ISSN (Print) - 0012-9976 | ISSN (Online) - 2349-8846

A+| A| A-

Coastal Accumulation in Tamil Nadu

Coastal Accumulation in Tamil Nadu Senthil Babu Seven years after the 2004 tsunami, with the coastal communities in Tamil Nadu yet to reconcile with its after-effects, another disaster is gradually unfolding. A massive relief and rehabilitation campaign, largely driven by private aid with the state playing a mere regulatory role, has opened up the coast for investment, making it a most attractive zone for a new kind of disaster capitalism with ultra mega industrial projects of ports, thermal power plants and petrochemical industries. An investment-led growth regime is descending on the 1,076 kilometre- long coastline spread over 13 districts of the state. In the district of Cuddalore alone, along the 30 kilometre-long coast from Cuddalore Old Town to Parangipettai, roughly about 8,000 acres of land have been acquired since 2006 for an oil refinery, three thermal power plants, one shipbuilding yard, a textile processing unit with a common effluent treatment facility, and three captive ports. The combined investment in these projects will be about Rs crore. South of Cuddalore, in the Sirkali,

Shipyard. In the neighbouring villages of Panchankuppam and Karikuppam, the IL&FS Tamil Nadu Power Company, purportedly a public sector-sponsored special purpose vehicle, has covered the irrigation channels, the Buckingham Canal and even a school playground, laying roads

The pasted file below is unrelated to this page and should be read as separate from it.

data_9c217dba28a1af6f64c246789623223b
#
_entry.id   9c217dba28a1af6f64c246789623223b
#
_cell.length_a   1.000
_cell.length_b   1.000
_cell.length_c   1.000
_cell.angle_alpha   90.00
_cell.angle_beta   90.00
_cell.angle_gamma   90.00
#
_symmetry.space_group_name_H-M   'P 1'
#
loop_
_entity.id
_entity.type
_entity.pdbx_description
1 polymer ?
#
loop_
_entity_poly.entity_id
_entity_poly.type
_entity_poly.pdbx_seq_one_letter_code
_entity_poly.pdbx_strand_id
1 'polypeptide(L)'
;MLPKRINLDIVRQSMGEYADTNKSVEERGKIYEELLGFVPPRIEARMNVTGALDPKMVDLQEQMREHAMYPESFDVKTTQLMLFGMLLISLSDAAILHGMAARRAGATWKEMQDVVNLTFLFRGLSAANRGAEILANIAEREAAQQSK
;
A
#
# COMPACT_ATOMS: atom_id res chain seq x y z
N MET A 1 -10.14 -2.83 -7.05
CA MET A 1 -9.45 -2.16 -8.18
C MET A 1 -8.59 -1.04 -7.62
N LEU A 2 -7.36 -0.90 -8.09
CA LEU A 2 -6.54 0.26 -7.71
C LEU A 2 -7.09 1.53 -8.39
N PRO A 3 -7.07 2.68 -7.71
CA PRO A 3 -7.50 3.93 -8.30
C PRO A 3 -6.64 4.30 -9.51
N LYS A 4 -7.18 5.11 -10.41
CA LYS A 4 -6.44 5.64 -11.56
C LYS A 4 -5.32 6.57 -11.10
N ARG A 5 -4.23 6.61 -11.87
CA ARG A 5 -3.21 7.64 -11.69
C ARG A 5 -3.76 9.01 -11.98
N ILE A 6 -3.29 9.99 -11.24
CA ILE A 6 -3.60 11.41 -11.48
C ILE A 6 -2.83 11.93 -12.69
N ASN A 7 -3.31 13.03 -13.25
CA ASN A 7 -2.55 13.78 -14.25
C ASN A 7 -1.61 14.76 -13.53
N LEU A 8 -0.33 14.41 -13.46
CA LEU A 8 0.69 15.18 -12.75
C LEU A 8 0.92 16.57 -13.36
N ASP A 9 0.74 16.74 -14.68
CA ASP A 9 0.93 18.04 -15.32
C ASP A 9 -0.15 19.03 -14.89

Dear Reader,

To continue reading, become a subscriber.

Explore our attractive subscription offers.

Click here


To gain instant access to this article (download).

INR 59

(Readers in India)

$ 6

(Readers outside India)

Support Us

Your Support will ensure EPW’s financial viability and sustainability.

The EPW produces independent and public-spirited scholarship and analyses of contemporary affairs every week. EPW is one of the few publications that keep alive the spirit of intellectual inquiry in the Indian media.

Often described as a publication with a “social conscience,” EPW has never shied away from taking strong editorial positions. Our publication is free from political pressure, or commercial interests. Our editorial independence is our pride.

We rely on your support to continue the endeavour of highlighting the challenges faced by the disadvantaged, writings from the margins, and scholarship on the most pertinent issues that concern contemporary Indian society.

Every contribution is valuable for our future.